Despite these issues, you get a lot out of the box for using Office on the move, particularly if you use a supported SharePoint configuration or SkyDrive. The on-screen keyboard is good too.

  • Music search. This is a fun feature. Go to Bing search, click the music icon, and it will try to recognize what is playing. It had no problem finding Katy Perry’s Teenage Dream. It struggled a bit with the more obscure Strangely Strange but Oddly Normal by Dr. Strangely Strange; but on the second attempt it found that too.
  • The social media features seem strong to me, though you are limited to the baked-in services which are Twitter, LinkedIn, Facebook and Windows Live (no Google+). You do have to link each service to your Live ID for full features; for example, you give permission to Windows Live to post to your Twitter account. The integration is smooth and if you spend your time juggling with these four services then this may well the phone for you. For example, you can post a message to all of them at once. I found the People hub good enough as a Twitter client.
  • Apps are still lacking. The issue is not the quantity of apps available, but their quality, and the lack of certain key apps. There is no official Dropbox app, for example, so you will need to use the web or a third-party workaround. On the positive side, the free Guardian app is great, especially since you can pin a section to the Start screen – I did this for Technology – and there are apps for WordPress, Amazon Kindle, the ubiquitous Angry Birds and some other essentials.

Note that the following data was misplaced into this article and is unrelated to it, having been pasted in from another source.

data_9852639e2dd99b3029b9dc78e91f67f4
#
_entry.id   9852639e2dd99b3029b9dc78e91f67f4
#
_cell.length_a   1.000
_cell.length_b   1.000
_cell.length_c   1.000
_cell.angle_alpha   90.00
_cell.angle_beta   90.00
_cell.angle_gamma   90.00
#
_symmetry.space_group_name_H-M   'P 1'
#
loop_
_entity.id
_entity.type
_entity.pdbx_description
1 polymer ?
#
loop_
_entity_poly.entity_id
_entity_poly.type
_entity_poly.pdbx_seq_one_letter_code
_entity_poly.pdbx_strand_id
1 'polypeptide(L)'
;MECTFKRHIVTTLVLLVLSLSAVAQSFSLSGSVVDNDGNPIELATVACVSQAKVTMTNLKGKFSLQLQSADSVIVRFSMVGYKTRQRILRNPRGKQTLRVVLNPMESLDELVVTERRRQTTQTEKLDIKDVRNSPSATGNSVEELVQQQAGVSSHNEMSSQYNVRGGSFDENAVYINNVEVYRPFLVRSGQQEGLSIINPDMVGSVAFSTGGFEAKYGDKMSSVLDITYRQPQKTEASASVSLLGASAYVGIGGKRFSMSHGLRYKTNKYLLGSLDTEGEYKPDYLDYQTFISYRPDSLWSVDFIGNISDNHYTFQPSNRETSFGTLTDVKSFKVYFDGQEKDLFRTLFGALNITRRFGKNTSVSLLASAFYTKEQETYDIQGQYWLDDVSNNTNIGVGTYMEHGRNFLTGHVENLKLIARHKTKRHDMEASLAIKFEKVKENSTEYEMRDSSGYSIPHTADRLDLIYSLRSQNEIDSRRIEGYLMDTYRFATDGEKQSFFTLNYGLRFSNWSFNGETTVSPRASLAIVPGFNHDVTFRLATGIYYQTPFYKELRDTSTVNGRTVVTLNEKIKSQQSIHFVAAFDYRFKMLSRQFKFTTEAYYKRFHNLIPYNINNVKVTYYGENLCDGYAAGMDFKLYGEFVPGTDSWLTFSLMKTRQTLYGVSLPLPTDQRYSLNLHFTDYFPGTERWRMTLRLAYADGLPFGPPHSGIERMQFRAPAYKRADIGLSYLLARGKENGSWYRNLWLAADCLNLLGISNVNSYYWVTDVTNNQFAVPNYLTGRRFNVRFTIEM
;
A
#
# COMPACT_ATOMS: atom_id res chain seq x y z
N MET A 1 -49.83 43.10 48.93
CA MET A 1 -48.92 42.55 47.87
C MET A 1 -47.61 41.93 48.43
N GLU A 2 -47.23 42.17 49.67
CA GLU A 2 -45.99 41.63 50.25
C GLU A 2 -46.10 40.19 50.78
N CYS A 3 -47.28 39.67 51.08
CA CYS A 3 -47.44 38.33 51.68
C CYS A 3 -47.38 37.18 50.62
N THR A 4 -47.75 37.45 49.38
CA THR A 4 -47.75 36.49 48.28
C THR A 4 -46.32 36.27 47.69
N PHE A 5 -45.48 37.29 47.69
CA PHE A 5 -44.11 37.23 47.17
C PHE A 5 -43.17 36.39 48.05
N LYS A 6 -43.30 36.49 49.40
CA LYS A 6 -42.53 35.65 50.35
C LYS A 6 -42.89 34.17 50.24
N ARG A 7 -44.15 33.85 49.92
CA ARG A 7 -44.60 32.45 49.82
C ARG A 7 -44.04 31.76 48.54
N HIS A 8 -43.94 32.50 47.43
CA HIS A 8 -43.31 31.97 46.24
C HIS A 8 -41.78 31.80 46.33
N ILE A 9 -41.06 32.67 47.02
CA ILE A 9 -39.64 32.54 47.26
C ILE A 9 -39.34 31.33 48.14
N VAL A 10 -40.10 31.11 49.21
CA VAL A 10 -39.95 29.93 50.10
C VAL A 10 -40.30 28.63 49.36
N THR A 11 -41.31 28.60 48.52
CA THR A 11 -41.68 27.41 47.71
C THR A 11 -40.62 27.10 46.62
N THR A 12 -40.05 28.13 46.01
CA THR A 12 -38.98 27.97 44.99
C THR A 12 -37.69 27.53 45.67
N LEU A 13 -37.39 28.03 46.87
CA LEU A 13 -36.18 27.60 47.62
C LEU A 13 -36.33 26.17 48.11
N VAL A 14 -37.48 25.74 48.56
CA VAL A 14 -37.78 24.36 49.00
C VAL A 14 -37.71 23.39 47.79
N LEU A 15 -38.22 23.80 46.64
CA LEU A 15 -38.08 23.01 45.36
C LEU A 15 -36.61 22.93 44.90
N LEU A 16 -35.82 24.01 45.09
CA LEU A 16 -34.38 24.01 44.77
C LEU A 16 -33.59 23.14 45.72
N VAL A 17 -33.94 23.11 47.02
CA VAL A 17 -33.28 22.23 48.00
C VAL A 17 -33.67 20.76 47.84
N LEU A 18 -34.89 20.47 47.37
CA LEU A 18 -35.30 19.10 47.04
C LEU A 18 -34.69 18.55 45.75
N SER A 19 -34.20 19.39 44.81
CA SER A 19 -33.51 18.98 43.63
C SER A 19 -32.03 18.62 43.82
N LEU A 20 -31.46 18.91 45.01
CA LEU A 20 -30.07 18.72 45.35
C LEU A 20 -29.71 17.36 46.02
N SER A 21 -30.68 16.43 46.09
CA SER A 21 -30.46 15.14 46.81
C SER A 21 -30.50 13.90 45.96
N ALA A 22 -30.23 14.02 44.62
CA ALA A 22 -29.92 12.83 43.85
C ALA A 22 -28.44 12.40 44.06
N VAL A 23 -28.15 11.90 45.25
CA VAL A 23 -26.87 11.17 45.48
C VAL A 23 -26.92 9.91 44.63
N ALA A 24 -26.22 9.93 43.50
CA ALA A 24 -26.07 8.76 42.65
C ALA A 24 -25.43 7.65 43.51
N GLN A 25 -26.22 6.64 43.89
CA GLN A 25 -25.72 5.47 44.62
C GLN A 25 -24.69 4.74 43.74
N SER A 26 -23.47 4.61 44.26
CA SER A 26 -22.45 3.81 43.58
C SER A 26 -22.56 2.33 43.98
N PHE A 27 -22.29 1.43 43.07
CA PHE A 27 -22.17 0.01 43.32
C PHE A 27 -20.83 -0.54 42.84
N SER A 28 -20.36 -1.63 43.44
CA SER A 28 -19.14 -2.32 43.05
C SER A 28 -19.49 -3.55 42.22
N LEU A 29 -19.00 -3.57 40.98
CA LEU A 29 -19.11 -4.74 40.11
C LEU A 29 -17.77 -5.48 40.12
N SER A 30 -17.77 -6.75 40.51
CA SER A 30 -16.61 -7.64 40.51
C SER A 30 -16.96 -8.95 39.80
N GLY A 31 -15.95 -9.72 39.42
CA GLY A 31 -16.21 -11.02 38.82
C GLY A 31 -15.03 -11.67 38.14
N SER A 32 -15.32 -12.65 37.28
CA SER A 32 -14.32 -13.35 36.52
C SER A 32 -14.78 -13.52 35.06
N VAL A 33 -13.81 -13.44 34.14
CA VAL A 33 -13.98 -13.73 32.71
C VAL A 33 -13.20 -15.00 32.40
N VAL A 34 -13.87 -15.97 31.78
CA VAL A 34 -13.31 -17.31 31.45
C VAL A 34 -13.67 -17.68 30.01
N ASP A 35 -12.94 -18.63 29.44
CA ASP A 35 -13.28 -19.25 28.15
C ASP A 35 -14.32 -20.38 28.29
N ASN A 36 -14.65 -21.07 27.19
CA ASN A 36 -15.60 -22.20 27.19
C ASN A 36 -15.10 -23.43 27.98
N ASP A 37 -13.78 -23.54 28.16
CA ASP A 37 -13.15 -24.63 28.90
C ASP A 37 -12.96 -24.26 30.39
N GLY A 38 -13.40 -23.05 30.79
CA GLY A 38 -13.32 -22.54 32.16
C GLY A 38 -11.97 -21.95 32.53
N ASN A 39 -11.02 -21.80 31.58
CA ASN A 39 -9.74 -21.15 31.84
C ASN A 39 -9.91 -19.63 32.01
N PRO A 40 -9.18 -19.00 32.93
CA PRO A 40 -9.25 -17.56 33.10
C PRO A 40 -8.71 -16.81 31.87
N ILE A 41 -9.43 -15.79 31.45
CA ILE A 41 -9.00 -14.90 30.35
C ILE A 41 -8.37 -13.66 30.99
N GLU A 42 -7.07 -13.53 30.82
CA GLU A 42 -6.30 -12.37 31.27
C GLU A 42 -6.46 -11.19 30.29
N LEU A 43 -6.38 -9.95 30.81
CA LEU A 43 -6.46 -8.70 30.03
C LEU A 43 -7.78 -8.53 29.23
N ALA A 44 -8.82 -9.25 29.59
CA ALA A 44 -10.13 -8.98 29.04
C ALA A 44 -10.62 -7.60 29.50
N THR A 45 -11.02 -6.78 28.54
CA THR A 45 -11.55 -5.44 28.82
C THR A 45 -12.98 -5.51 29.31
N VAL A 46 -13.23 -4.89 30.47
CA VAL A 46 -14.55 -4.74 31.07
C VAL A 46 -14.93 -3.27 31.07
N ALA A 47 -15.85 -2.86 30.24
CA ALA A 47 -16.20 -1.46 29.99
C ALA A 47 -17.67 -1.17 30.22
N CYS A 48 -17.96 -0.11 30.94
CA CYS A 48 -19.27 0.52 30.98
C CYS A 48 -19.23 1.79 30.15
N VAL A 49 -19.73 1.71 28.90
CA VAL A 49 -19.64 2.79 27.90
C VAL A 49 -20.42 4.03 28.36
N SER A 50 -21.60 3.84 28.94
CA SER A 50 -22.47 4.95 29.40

I noticed that TripAdvisor has 61 ratings on the Windows Phone Marketplace, whereas the Android version has 39,930. That illustrates the scale problem Microsoft is facing.

  • Still no Adobe Flash.
  • Microsoft’s new Windows Phone site is clean and informative. Not always the case with Microsoft’s sites. The My Windows Phone site lets you find your, lock or erase your phone, once configured.
  • Internet sharing, which makes your phone into a wireless hotspot, is coming but subject to operator support and approval. This means you will likely pay extra for “tethering”. I have a free app which does this on my Android phone and find it useful, though whether it is worth paying extra every month is another matter.
  • Microsoft has introduced some features aimed at enterprises. In particular, Information Rights Management is now supported for Outlook and Office mobile documents. Another important feature is the ability to deploy custom applications as hidden apps, which do not appear in Marketplace searches, but can be downloaded from a link circulated internally. There is now a Lync (business messaging and conferencing) client for both Office 365 and on-premise Lync servers.

Future of Windows Phone?

My guess is that Microsoft is badly disappointed by the sales performance of Windows Phone to date. The problem is not so much the phone itself, but that it has failed to convince either the operators, or the retailers, or the general public, that it is something special and worth choosing ahead of either an Apple iPhone or Google Android device. In fact, typically retailers have few if any Windows Phones on display, and even customers asking specifically for one may be redirected to something else. The truth is, there is a disadvantage in having a minority-choice device, most obviously in the selection of apps available, but also in features that rely on user-generated content.

I asked about this problem at the Mango press launch and was told that the Nokia partnership will be the solution.

My review device is a first-generation HTC Trophy, and while it is decent enough it is not outstanding. Give Windows Phone some truly desirable hardware and a few must-have apps, and its fortunes will change, but that is not an outcome that I take for granted.

I do like the SkyDrive and Office 365 integration though, with the caveats noted above, and if I were Microsoft I would be pushing the value of those features.

2 thoughts on “A few observations on Windows Phone 7.5 “Mango””

  1. I don’t think the voice recognition uses the same general-purpose engine that’s in Windows Vista and 7.

    It’s branded “Tellme,” which is designed for use in IVR systems. It’s probably been set to dramatically overweight any candidate string with a word that appears on your contacts list. (Or keywords, names of apps, etc.)